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E3 2011: Shinobi hands-on

E3 2011

Growing up with Sega consoles, the Shinobi franchise has always been a staple of my gaming habits. While franchise purists swear by the early 8 and 16-bit entries, it wasn’t until Shinobi for the PlayStation 2, that I was truly hooked on the franchise. Nearly a decade after its previous reboot, Griptonite Games has been tasked with returning the ninja master to his sidescrolling roots – albeit in 3D.

Cozying up with the 3DS at the Sega booth, it’s probably important that I mention that this was my first time actually using the handheld. The 3D effect of Shinobi is measured, raising HUD elements and characters off of the background, creating a subtle illusion of depth. While I was honestly impressed seeing the 3DS’ wizardry finally in action firsthand, the effect didn’t seem to serve much functional purpose.


Like any other action/platform title, Shinobi consists primarily of walking left to right, fighting enemies and traversing environmental hazards. Unlike the two PlayStation 2 titles, this title bears more in common with the early games, as it plays in a far more deliberate manner. Katanas and kunai are still the name of the game, but combat here is based heavily on parries and counter-attacks. Any attack, projectile or melee, can be parried with a single button press. Players are free to walk or jump-in on their enemies, but will almost always be greeted with some unnecessary damage.

Breaking up the combat were a few extended platform sequences, which required many forms of ninja acrobatics, along with the all-new grappling ability. With a simple press of the appropriate button, new ninja protagonist, Jiro Musashi, unleashes a chain that can be used to grab surfaces and even enemies. Incorporating wall jumps, delayed double jumps and Jiro’s new chain technique, I had to navigate a series of devious spiked pits, of which I landed in many. The combination of not quite understanding the timing allowed for double jumps, along with the touchy nature of wall hops, and finally, the inability to see the hazards below earlier, made it extremely difficult to traverse scratch free. Admittedly, using the directional pad allows the player to nudge the camera, but without many breaks in the sequence there were no moments to stop and survey.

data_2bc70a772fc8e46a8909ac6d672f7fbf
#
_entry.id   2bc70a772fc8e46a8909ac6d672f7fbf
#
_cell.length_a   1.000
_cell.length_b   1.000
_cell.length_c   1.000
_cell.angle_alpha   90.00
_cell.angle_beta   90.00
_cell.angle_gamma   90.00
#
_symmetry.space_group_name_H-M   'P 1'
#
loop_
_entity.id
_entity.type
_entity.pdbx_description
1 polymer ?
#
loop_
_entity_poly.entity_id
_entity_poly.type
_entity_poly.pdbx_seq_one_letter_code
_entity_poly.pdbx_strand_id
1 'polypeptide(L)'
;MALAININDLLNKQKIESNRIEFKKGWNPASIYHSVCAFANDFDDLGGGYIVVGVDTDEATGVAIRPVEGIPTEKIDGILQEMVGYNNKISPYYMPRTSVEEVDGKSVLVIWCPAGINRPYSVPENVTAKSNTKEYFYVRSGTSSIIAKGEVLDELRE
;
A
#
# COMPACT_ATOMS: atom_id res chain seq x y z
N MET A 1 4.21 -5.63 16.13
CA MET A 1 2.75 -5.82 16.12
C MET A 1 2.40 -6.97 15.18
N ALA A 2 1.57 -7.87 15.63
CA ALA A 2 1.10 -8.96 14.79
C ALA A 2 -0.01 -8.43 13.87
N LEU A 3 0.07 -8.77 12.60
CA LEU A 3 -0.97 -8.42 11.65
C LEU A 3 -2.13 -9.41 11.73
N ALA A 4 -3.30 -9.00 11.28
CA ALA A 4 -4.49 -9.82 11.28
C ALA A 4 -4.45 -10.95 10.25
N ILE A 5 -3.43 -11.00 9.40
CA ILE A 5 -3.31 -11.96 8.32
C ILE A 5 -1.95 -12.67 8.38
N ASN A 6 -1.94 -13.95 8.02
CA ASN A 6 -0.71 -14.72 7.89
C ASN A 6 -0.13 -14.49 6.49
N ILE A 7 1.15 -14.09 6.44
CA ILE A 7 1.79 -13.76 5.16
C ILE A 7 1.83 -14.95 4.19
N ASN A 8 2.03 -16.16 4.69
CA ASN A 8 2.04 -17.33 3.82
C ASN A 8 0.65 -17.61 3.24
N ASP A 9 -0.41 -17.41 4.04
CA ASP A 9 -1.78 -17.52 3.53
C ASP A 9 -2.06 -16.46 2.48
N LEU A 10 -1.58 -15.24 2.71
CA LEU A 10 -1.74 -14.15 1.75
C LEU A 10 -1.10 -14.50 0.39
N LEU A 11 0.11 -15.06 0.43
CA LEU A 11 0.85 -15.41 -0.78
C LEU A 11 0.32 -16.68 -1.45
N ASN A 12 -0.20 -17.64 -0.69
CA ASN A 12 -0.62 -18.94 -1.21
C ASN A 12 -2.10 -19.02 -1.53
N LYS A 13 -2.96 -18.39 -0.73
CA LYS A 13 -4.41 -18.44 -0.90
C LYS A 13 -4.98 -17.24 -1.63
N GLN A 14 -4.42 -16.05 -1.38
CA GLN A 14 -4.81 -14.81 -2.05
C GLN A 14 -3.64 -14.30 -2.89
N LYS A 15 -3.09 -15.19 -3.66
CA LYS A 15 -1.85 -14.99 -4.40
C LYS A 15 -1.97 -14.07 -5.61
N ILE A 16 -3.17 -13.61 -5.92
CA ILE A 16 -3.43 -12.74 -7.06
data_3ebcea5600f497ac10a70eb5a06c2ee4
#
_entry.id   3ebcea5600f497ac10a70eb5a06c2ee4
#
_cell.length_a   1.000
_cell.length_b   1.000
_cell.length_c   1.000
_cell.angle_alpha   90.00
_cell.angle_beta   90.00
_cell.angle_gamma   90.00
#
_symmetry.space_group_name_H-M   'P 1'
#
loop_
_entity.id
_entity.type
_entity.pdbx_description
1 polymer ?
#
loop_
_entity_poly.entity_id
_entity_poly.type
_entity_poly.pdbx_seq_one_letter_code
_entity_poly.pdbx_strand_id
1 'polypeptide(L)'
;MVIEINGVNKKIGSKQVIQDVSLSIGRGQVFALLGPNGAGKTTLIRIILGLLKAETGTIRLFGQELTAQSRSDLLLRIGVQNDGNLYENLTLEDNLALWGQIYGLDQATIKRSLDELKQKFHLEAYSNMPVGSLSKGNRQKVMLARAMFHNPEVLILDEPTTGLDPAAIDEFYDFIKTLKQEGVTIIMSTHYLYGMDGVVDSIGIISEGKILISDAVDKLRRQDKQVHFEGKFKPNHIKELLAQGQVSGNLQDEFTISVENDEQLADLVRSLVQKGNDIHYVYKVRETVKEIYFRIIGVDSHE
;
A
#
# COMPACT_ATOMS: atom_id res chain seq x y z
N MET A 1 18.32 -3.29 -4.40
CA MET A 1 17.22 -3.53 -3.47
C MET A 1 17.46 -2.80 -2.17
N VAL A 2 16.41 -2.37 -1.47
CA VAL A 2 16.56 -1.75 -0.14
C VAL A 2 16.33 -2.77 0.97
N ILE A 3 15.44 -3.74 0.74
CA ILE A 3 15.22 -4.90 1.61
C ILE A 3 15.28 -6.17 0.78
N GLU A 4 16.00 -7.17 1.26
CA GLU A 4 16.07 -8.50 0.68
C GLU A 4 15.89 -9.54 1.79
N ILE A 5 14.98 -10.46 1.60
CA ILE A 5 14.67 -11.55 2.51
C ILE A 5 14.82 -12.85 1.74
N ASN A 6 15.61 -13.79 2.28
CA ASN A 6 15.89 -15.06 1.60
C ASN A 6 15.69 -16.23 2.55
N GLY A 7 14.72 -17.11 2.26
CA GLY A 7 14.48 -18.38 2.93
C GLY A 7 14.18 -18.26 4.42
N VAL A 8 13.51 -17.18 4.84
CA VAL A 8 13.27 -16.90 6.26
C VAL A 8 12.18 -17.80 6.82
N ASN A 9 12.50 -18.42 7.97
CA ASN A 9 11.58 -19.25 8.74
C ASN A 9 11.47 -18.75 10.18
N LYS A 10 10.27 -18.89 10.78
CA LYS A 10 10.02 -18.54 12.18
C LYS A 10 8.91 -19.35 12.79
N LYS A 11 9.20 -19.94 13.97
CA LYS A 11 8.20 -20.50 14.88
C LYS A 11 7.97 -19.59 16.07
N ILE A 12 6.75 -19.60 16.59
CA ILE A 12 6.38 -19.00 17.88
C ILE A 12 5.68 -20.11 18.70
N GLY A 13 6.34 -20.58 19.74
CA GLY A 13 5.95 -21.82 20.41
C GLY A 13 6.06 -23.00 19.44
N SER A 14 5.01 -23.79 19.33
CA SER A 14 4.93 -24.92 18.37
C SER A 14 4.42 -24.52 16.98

Before arriving at the requisite boss battle, Shinobi featured a brief horseback section, which used a slightly skewed third-person perspective. I navigated my horse from left to right to avoid passing trees, occasionally trading sword swipes with the other mounted ninja. Most of the stage was populated with fallen tree trunks that had to be vaulted over, which proved nearly impossible. The stage appeared to exist solely to show off the obstacles in 3D, coming towards the player, but for some reason the effect was clearly throwing off my depth perception – I must have cleared a single trunk the entire stage!

Following my dreadful display of the equestrian arts, I was greeted by that previously mentioned boss. Composed like a classic fighting game versus screen, there was a brief ‘Fight!’ before Jiro and Yoko did battle. Again, much like normal combat, the boss battle required tightly timed parries to leave Yoko open for high-damaging counter-attacks. The timing for said parries felt extremely tight and although Shinobi games are known for their difficulty, I found myself quickly exacerbated with the wait for attack, deflect gameplay.


As a huge fan of the high-octane, acrobatic ninja antics of the PlayStation 2 era titles, I was somewhat disappointed in the overall direction of Shinobi. This title is supposedly intended to be a new beginning for the franchise, telling the story of Jiro Musashi, head of the Oboro clan and father of the original protagonist, Joe Musashi. As a fan I wanted to be excited, but with what I saw and played, Shinobi’s return wasn’t really connecting with me. Hopefully Griptonite can tweak some of the timing required in the game and loosen things up a bit before the game releases this fall.

The author of this fine article

is an Associate Editor at Thunderbolt, having joined in April 2008. Get in touch on Twitter @_seankelley.

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